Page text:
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Rights group wants Minister grilled over passports

SECTION 2, a human rights organisation advocating for the respect of the Constitution, wants parliament to summon Home Affairs Minister Lebona Lephema to explain why the ministry is not issuing passports 0n time. The association has asked Clerk of Parliament, Advocate Fine Maema, to arrange that the relevant portfolio committee grill Lephema over the matter.

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Section 2’s secretary-general, Tjatjapa Sekobi, told Advocate Maema about “a matter of utmost urgency regarding prolonged delays and discriminatory practices in passport issuance”.

Sekobi said the association wrote to Lephema on December 15 outlining serious concerns about “discriminatory practices favouring those who can afford ‘emergency passports’ and the potential violation of fundamental human rights”.

“Regrettably, the 14-day period for a response, as outlined in the letter, has elapsed without any tangible actions or communications from the Ministry of Home Affairs”.
Sekobi said this not only violates Basotho’s constitutional rights but also “pose serious risks to their well-being, particularly in cases where urgent medical attention abroad is required”.

“Moreover, it is crucial to note that these issues not only inconvenience immigration workers but also (cause) undue stress on students studying abroad,” Sekobi said.
The students, he said, rely on timely passport issuance for their academic pursuits.

Section 2 said in light of the gravity of the concerns, it was petitioning the Law and Public Safety Cluster to summon Lephema and ask him why the passports are not being issued timeously.

Sources who spoke to thepost this week said some people were getting their passports after six months or more while those who could afford to pay for emergency passports were getting theirs after two weeks.

A passport generally costs M130 with an emergency passport costing M600.
However, some individuals were getting their passports after two days.

Section 2 said it was concerned that some deserving Basotho who do not have enough money to pay for emergency passports are suffering while some who just want to cross to South Africa for pleasure get them speedily merely because they have money.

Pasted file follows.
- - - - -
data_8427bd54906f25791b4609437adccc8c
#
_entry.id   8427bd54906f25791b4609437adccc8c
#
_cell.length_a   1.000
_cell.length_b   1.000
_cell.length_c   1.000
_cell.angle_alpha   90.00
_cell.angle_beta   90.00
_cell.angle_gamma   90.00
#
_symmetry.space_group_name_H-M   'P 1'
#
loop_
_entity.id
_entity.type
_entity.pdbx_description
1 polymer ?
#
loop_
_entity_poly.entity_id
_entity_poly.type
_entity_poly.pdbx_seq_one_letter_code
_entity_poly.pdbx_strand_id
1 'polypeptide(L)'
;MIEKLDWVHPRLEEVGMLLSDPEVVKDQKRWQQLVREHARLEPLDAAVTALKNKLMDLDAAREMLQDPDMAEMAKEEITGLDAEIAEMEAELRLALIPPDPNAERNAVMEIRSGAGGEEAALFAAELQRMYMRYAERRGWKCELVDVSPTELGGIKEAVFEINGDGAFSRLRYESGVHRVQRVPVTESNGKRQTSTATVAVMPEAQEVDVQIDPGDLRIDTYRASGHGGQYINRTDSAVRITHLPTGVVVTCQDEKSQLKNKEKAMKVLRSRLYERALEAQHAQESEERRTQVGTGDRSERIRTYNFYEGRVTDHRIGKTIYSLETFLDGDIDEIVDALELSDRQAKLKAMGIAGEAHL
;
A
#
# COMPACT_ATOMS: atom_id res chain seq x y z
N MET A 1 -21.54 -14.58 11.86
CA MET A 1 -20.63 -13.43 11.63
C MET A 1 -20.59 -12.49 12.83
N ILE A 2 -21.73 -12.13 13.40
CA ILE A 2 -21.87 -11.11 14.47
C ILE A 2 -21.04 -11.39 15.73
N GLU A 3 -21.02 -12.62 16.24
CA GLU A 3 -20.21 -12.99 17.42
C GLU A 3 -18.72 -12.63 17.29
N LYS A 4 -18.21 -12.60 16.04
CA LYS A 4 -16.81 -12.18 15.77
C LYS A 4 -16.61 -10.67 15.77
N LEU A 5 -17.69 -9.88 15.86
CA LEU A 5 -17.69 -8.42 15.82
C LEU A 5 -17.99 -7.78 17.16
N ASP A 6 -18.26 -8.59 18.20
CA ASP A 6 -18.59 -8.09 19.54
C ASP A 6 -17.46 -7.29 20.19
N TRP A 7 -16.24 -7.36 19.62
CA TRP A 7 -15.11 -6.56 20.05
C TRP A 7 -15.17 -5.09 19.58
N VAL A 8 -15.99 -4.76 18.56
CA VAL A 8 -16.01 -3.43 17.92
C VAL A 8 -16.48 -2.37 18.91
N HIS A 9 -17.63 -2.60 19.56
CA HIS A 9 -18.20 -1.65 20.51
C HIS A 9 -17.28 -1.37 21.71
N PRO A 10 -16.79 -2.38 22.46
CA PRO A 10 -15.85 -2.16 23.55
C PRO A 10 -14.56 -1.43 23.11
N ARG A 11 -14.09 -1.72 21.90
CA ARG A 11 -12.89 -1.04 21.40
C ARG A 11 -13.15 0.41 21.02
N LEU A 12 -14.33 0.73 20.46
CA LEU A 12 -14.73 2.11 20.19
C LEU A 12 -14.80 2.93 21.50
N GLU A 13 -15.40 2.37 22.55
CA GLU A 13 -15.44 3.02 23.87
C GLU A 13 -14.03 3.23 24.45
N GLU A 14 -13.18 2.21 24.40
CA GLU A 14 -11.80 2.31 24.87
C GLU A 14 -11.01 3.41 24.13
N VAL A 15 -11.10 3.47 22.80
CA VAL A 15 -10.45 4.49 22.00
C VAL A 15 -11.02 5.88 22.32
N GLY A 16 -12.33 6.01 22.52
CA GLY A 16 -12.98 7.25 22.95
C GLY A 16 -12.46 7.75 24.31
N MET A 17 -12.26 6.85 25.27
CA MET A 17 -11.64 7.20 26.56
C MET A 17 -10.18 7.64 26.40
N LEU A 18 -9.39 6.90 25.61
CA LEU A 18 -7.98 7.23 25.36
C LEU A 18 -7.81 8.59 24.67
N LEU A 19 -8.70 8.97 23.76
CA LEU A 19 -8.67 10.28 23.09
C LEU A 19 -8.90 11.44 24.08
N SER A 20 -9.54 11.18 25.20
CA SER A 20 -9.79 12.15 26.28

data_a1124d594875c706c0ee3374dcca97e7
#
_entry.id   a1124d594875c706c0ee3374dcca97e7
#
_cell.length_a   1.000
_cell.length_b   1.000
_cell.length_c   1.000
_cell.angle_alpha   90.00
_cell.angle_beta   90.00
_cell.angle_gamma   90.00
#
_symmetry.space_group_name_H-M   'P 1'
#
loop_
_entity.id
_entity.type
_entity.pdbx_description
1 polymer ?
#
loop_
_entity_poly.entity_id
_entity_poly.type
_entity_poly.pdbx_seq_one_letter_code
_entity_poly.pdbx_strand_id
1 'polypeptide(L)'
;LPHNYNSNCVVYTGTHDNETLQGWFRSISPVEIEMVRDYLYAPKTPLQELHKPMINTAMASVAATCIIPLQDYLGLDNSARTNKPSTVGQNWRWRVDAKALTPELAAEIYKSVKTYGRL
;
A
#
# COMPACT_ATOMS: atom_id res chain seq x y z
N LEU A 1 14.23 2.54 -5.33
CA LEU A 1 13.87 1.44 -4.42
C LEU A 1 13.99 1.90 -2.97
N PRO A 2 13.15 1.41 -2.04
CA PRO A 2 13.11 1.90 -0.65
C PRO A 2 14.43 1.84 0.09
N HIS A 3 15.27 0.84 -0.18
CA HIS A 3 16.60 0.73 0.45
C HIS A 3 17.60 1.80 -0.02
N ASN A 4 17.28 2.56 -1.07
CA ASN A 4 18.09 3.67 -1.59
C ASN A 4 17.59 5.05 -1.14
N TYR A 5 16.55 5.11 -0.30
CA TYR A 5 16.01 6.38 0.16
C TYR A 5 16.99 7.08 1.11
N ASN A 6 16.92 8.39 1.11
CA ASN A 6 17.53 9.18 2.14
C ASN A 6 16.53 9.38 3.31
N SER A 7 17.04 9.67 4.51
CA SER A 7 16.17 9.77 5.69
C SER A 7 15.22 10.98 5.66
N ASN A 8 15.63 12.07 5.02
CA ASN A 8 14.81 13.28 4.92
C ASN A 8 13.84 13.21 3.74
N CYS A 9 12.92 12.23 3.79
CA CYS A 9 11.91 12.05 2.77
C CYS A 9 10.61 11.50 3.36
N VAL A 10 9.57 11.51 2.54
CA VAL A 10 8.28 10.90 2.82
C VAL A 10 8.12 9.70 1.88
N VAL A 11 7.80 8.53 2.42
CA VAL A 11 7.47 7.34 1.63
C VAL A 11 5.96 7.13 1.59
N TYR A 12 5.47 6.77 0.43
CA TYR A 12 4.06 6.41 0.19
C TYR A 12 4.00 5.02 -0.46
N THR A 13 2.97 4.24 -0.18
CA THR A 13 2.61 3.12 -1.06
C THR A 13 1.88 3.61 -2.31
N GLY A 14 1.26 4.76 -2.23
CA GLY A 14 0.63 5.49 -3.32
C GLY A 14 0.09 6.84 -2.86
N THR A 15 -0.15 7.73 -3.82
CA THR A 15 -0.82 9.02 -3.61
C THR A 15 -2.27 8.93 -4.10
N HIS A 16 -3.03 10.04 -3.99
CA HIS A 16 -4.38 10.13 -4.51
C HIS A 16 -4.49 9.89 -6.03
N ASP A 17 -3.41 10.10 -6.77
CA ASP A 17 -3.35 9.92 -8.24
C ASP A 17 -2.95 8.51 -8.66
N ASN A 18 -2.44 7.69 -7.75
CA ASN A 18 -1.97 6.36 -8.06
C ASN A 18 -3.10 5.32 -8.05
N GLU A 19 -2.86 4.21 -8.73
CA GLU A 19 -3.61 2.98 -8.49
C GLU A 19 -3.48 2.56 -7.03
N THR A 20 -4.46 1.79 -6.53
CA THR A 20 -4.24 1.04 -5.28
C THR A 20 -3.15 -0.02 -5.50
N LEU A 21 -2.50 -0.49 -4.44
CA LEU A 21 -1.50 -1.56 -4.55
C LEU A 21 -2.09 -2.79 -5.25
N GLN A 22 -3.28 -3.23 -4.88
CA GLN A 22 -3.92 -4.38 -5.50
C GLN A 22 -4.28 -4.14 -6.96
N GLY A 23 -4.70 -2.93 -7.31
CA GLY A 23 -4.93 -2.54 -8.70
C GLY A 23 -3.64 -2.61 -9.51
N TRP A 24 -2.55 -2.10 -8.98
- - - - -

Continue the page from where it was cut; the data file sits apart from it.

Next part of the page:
The association wants the committee to ask Lephema the reasons for the prolonged delays in the issuance of passports and the justification for the preferential processing for emergency passports at an additional fee.

It also wants Lephema to be asked if he is adhering to section 17(1) of the Lesotho Passport and Travel Documents Act 2018, which requires him to report to parliament regarding any issue involving passports every six months after the beginning of the financial year.

“Given the urgency and the potential impact on citizens’ lives and rights, we implore the committee to expedite the summoning of the Ministry for a thorough and transparent inquiry into these pressing matters.”

Home Affairs Minister Lebona Lephema told Lesotho Television last night that the ministry will start issuing passports soon.
He said the ministry was previously working with an Israeli company called Panjia.

“But, lately, we encountered challenges when trying to get the passports and we called the middleman who told us that their business was affected by Covid-19,” he said.

“We asked them to allow us to communicate straight with the passport manufacturer based in the UK. We agreed that we would now work with the manufacturer and not the middleman.”

Lephema said they will start “issuing passports according to the list of people who applied”.

Staff Reporter

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